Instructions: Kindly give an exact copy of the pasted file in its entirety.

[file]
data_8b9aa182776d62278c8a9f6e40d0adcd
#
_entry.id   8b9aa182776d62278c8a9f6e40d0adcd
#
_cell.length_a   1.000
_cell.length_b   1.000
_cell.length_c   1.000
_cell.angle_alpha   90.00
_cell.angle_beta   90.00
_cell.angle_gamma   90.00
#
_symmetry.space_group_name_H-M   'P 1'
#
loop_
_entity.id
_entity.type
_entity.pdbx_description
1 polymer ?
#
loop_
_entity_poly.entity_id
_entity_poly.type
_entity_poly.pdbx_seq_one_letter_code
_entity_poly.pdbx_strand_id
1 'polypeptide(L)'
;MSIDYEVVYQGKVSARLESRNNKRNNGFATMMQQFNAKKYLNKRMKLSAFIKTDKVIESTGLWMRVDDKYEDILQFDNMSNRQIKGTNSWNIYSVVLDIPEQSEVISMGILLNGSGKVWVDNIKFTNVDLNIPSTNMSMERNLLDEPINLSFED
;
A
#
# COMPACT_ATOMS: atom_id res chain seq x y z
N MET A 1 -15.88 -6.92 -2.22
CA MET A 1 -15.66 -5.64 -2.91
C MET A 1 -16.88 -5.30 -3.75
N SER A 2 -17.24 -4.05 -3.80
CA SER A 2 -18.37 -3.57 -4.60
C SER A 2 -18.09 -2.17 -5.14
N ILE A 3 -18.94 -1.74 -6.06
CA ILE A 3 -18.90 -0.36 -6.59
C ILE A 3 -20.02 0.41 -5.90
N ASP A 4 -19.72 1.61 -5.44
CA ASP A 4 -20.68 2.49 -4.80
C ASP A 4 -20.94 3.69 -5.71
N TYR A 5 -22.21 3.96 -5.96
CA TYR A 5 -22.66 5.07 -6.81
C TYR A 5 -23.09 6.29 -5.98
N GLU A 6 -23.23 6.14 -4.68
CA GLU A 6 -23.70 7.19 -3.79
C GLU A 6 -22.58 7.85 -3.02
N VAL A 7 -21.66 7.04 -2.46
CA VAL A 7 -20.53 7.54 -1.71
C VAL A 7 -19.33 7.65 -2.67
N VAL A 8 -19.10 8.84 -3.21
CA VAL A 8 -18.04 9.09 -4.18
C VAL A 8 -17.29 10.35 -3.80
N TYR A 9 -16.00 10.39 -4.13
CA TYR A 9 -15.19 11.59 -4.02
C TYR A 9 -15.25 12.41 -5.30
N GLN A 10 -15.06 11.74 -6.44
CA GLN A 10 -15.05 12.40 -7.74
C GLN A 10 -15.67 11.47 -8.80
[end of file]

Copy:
data_8b9aa182776d62278c8a9f6e40d0adcd
#
_entry.id   8b9aa182776d62278c8a9f6e40d0adcd
#
_cell.length_a   1.000
_cell.length_b   1.000
_cell.length_c   1.000
_cell.angle_alpha   90.00
_cell.angle_beta   90.00
_cell.angle_gamma   90.00
#
_symmetry.space_group_name_H-M   'P 1'
#
loop_
_entity.id
_entity.type
_entity.pdbx_description
1 polymer ?
#
loop_
_entity_poly.entity_id
_entity_poly.type
_entity_poly.pdbx_seq_one_letter_code
_entity_poly.pdbx_strand_id
1 'polypeptide(L)'
;MSIDYEVVYQGKVSARLESRNNKRNNGFATMMQQFNAKKYLNKRMKLSAFIKTDKVIESTGLWMRVDDKYEDILQFDNMSNRQIKGTNSWNIYSVVLDIPEQSEVISMGILLNGSGKVWVDNIKFTNVDLNIPSTNMSMERNLLDEPINLSFED
;
A
#
# COMPACT_ATOMS: atom_id res chain seq x y z
N MET A 1 -15.88 -6.92 -2.22
CA MET A 1 -15.66 -5.64 -2.91
C MET A 1 -16.88 -5.30 -3.75
N SER A 2 -17.24 -4.05 -3.80
CA SER A 2 -18.37 -3.57 -4.60
C SER A 2 -18.09 -2.17 -5.14
N ILE A 3 -18.94 -1.74 -6.06
CA ILE A 3 -18.90 -0.36 -6.59
C ILE A 3 -20.02 0.41 -5.90
N ASP A 4 -19.72 1.61 -5.44
CA ASP A 4 -20.68 2.49 -4.80
C ASP A 4 -20.94 3.69 -5.71
N TYR A 5 -22.21 3.96 -5.96
CA TYR A 5 -22.66 5.07 -6.81
C TYR A 5 -23.09 6.29 -5.98
N GLU A 6 -23.23 6.14 -4.68
CA GLU A 6 -23.70 7.19 -3.79
C GLU A 6 -22.58 7.85 -3.02
N VAL A 7 -21.66 7.04 -2.46
CA VAL A 7 -20.53 7.54 -1.71
C VAL A 7 -19.33 7.65 -2.67
N VAL A 8 -19.10 8.84 -3.21
CA VAL A 8 -18.04 9.09 -4.18
C VAL A 8 -17.29 10.35 -3.80
N TYR A 9 -16.00 10.39 -4.13
CA TYR A 9 -15.19 11.59 -4.02
C TYR A 9 -15.25 12.41 -5.30
N GLN A 10 -15.06 11.74 -6.44
CA GLN A 10 -15.05 12.40 -7.74
C GLN A 10 -15.67 11.47 -8.80